I live in a windy part of the planet, so stability in wind is the most important factor in successful AP for me.

I have bought a used 700 T-Rex electric with Helicommand Profi  stabilisation, that I have never flown  - needs to be set up. I fly quads with APM2 and planning on build a Y6 to lift a 550 Cannon DSLR, although I might go lighter 4/3 format camera.

So my question, all things been equal, ie good set up, good FC board and tuning - Which platform will be more stable in wind - a multirotor  or the 600 / 700 Heli?

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    Helis are definitively better at handling wind.

    But there are some tradeoffs. Helicopters are mechanically much more complex and costly. The biggest weakness with helicopters from a AP view is vibrations. It can be really hard to make a heli run smoothly with many parts that has to be just so. And there is no room for mistakes with helicopters, even just a hard landing can end in disaster. The force of the large rotors will tear the copter apart if something happens. And you often end up having to replace a lot of parts to get it working without vibrations again. With a multicopter you usually get away with just replacing some propellers after a bad landing. This is the main reason why people are switching to multicopters for AP work.

  • I'm a huge proponent for conventional helis... I fly a gas powered mongoose by airstar international, which is a little overkill for what you're asking about.  But I have to say, it' does fly absolutely amazing in decent winds.  Having said that I don't have much experience with quads, but when you look at/compute actual lifting area of quads vs. conventional, you generally have a larger lifting surface with a conventional heli, which equates to less disturbance from turbulence.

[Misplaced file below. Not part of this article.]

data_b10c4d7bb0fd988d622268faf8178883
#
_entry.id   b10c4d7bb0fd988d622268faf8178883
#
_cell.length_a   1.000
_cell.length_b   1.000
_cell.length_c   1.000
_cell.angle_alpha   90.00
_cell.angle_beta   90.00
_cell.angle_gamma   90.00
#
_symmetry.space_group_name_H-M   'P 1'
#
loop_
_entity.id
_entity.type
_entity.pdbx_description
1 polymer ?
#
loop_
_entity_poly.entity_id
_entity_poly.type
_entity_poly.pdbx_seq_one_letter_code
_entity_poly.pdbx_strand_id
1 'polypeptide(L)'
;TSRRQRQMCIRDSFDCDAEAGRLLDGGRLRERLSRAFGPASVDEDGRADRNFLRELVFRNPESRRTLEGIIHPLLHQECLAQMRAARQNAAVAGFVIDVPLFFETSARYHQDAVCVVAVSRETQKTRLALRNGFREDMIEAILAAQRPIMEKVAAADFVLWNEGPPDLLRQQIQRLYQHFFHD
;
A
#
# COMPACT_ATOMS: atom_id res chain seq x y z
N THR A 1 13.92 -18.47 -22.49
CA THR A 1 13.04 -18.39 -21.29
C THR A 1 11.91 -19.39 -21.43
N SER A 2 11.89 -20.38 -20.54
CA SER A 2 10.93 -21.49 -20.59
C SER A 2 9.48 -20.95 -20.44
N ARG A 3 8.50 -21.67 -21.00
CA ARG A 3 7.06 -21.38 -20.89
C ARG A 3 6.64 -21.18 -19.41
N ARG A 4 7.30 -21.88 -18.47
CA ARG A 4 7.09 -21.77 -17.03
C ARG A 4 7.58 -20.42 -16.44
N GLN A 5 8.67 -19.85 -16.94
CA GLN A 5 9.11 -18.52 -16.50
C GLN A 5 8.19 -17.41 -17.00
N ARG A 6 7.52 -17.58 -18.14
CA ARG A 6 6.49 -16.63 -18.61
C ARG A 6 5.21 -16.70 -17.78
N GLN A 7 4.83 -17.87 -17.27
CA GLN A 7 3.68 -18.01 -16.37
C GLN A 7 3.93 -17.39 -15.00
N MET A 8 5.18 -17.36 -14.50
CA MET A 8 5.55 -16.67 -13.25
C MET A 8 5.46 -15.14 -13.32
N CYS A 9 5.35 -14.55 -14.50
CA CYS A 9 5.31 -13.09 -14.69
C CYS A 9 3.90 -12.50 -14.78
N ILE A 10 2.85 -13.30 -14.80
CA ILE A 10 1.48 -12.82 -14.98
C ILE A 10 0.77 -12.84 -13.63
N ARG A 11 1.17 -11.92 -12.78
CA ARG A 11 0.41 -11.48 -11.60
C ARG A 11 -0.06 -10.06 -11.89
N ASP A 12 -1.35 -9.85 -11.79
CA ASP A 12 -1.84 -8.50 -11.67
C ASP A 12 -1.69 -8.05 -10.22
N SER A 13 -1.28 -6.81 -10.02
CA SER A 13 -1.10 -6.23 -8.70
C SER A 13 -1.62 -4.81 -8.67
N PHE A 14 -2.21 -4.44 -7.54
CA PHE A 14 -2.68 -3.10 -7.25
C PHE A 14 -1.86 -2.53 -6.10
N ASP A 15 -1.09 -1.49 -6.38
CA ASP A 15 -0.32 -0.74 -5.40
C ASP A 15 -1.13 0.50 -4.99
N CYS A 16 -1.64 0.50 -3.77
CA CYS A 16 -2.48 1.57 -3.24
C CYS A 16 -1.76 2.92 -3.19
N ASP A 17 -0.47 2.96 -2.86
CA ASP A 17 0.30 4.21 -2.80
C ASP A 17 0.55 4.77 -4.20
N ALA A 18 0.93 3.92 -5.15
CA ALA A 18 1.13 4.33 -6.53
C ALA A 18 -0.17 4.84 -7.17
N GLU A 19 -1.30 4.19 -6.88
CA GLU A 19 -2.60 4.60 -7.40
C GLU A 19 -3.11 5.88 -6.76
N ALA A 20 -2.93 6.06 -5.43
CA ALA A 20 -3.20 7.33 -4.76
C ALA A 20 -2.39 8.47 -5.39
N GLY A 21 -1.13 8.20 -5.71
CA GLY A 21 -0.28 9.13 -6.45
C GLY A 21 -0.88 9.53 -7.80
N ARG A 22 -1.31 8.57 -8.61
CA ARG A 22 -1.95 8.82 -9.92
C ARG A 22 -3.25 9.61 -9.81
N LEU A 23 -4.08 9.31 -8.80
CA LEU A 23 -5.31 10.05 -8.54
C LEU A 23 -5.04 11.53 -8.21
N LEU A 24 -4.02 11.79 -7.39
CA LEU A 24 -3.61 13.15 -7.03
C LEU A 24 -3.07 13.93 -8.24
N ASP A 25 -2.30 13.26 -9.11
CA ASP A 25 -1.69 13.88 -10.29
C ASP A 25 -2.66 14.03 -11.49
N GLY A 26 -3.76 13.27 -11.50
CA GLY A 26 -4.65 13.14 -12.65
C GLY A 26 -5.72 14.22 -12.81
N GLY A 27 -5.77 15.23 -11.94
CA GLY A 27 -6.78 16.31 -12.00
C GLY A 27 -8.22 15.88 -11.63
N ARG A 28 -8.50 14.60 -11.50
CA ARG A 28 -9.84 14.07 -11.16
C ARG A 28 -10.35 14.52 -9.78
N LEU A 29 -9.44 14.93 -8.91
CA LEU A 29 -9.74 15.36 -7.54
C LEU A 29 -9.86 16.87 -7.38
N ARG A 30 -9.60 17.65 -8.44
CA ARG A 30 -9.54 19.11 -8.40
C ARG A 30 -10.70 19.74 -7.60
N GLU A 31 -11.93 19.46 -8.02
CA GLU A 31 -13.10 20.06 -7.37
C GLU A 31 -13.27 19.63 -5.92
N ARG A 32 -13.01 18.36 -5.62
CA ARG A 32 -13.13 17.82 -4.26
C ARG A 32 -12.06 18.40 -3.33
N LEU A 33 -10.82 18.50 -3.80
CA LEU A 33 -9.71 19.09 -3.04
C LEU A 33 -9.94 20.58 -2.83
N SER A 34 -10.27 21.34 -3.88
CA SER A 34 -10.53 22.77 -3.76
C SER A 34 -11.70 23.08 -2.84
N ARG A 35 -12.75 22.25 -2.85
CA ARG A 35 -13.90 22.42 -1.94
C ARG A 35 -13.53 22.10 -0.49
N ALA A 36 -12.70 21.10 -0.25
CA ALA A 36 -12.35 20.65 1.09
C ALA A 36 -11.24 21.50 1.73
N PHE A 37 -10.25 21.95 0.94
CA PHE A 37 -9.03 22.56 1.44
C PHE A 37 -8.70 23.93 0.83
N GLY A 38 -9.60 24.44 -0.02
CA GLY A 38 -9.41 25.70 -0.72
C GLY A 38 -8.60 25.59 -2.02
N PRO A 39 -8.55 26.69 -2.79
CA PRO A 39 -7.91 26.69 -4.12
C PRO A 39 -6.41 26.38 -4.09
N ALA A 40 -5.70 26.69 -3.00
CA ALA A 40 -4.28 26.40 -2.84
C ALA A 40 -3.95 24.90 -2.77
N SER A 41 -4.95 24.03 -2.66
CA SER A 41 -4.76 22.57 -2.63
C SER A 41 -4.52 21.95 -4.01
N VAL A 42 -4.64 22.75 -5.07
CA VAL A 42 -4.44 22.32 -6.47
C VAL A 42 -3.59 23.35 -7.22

Y6, Assuming 12" rotors: 6 rotors x Pi x radius^2  ----     6(3.14x6"^2) = 678sq.in.

    Conventional Assuming 700mm blades: 27.5"^2 x 3.14 = 2374sq.in.

    I don't know if that makes sense, but there's an inherently higher loading on multirotors than with conventional. So there's also more area to dampen out turbulence.  And on top of that, imagine if you can the tip vortices generated by 2 blades lightly loaded compared to 12 highly loaded blades, multis are a blade tip vortex nightmare.  

    And then, when in doubt, I'd always look to the type of helis people fly around in... besides the chinook and osprey, they ain't multis.  

    Here's a link to my helicopter on youtube. Mind you it isn't stabilized at all(helicopter or camera mount), and this is my second flight with the heli and a brand new camera operator.  It's not great, but gives you an idea of what can be done with conventional helis with the bare minimums.  

    And on a side side note, I'm getting 15 minute flights with a 5 minute reserve... Go GAS!!!!  It has an on board generator as well, so no dead servos or receivers, and forget about ever charging another battery.

    But good luck anyways on your decision


  • Hi Philip..

    Ive been flying a T-Rex 700 electric for about 3 years now and find it extremely good in windy conditions. We do shoots for mines, auction companies, agricultural companies, film companies.. you name it!! 

    We fly everyday as a commercial aerial photography business all over South Africa.

    This includes Cape Town.. A city known for very windy conditions!

    We use the Aligns F3C 700 version, No stabilisation beside heavy fb weights & paddles.. you will still need all your concentration to be on your flying and not on operating the camera, So I recommend a two man team for a safer operation.. 

    They great work horses and require very little maintenance.

    We have two teams doing on average 6 shoots a day and we haven't had one failure in three years. 

    We use them for Video & stills photography and they have no problem lifting DSLR camera's like the Canon 5Dmkii..

    They also extremely stable using an underslung configuration due to pendulum effect it provides.

    The Camera Gimbal we use is from Photo Higher called a AV320. 

    We run a 12S setup using only Hyperion & Thunder power packs.. We get a 5min flight time with 1min reserved for safety.. We land at 3.7V per cell and never have to worry about damaging batteries or power failures.

    Anyway as a firm believer in Align I hope this helps..

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